A child’s nightmare odyssey through an alternate world inspired by the darkest aspects of fairy tales.
The Irish thriller-writer (The Black Angel, 2005, etc.) breaks new ground with this extravagant fantasy. Twelve-year-old David is a Londoner who has inherited his mother’s love of myths and fairy tales; when she dies of an unnamed disease, he takes her loss hard. And it gets worse. His father falls for Rose, the administrator of his mother’s hospice; she bears him a son, Georgie. David dislikes them both. When war breaks out (it’s 1939), they move to Rose’s house outside London. David’s bedroom is haunted by a notorious trickster, the Crooked Man, known for stealing children. When he hears his mother’s voice calling for help, he wriggles through a hole in the brickwork and finds himself in a forest. Right away, he spots two corpses. One belongs to a German aviator, the other to an animal wearing clothes. Luckily, the first living human he meets is the well-disposed Woodsman. He tells David the animal was a Loup, half-wolf, half-human; the mother of the first Loup, Leroi, was Little Red Riding Hood. (Be prepared for other perverse fairy-tale variants.) Leroi is plotting to displace the feeble old king; his chief adversary is the Crooked Man. The only good news is that the king’s greatest resource, the Book of Lost Things, may show David the way home. So man and boy begin their journey to the castle. Dangers abound. Wolves and Loups are on their trail. Evil trolls guard a bridge across a canyon, while fanged harpies cruise below. The Woodsman is chased off by wolves, and David must use all his smarts to avoid various grisly ends. There’s a nod to his coming-of-age, but graphic violence is the come-on, enough to sate the most bloodthirsty appetite. Connolly doesn’t know when to stop—by the end, the punch-drunk reader is past caring about the ultimate winner or David’s fate.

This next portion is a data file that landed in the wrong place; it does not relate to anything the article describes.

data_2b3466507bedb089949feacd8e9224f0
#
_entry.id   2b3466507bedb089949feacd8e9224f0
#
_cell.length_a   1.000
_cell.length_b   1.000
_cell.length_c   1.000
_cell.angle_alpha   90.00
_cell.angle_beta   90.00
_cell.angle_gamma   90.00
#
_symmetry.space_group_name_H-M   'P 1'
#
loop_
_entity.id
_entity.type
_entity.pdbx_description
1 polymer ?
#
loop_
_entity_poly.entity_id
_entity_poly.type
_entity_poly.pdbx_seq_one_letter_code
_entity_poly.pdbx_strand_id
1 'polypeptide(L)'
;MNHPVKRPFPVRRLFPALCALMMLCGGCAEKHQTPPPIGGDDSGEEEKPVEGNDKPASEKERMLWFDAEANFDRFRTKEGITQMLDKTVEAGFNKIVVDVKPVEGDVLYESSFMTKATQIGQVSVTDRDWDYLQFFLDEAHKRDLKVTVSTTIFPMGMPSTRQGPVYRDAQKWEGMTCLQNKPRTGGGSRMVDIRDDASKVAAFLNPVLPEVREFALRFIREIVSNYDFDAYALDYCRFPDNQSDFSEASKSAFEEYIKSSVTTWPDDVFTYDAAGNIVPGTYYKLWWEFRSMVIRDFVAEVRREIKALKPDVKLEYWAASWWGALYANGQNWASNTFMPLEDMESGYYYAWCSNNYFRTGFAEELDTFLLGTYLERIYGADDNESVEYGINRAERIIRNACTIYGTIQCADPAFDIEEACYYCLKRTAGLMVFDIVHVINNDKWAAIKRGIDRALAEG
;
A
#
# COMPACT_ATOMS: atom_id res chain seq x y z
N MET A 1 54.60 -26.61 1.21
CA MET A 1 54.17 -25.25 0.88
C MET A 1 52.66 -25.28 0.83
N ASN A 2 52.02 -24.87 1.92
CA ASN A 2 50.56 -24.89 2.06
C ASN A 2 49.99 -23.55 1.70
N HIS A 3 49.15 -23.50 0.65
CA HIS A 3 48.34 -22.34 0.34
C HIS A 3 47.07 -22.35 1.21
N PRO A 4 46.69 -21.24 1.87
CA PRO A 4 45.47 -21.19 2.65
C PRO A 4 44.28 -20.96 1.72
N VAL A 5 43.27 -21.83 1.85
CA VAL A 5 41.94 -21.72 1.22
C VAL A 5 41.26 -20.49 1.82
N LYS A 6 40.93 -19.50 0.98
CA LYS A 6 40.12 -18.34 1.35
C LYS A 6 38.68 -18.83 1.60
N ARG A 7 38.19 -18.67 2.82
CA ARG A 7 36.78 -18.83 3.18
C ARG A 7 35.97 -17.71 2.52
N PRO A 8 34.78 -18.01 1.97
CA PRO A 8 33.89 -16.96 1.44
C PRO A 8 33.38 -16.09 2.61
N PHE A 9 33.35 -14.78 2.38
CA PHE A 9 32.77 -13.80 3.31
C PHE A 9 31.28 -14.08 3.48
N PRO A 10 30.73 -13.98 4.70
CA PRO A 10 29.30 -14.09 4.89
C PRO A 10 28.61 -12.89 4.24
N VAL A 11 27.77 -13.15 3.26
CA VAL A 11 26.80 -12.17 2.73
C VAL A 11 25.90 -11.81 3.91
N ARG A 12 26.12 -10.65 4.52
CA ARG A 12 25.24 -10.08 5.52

A robust storyteller loses his way.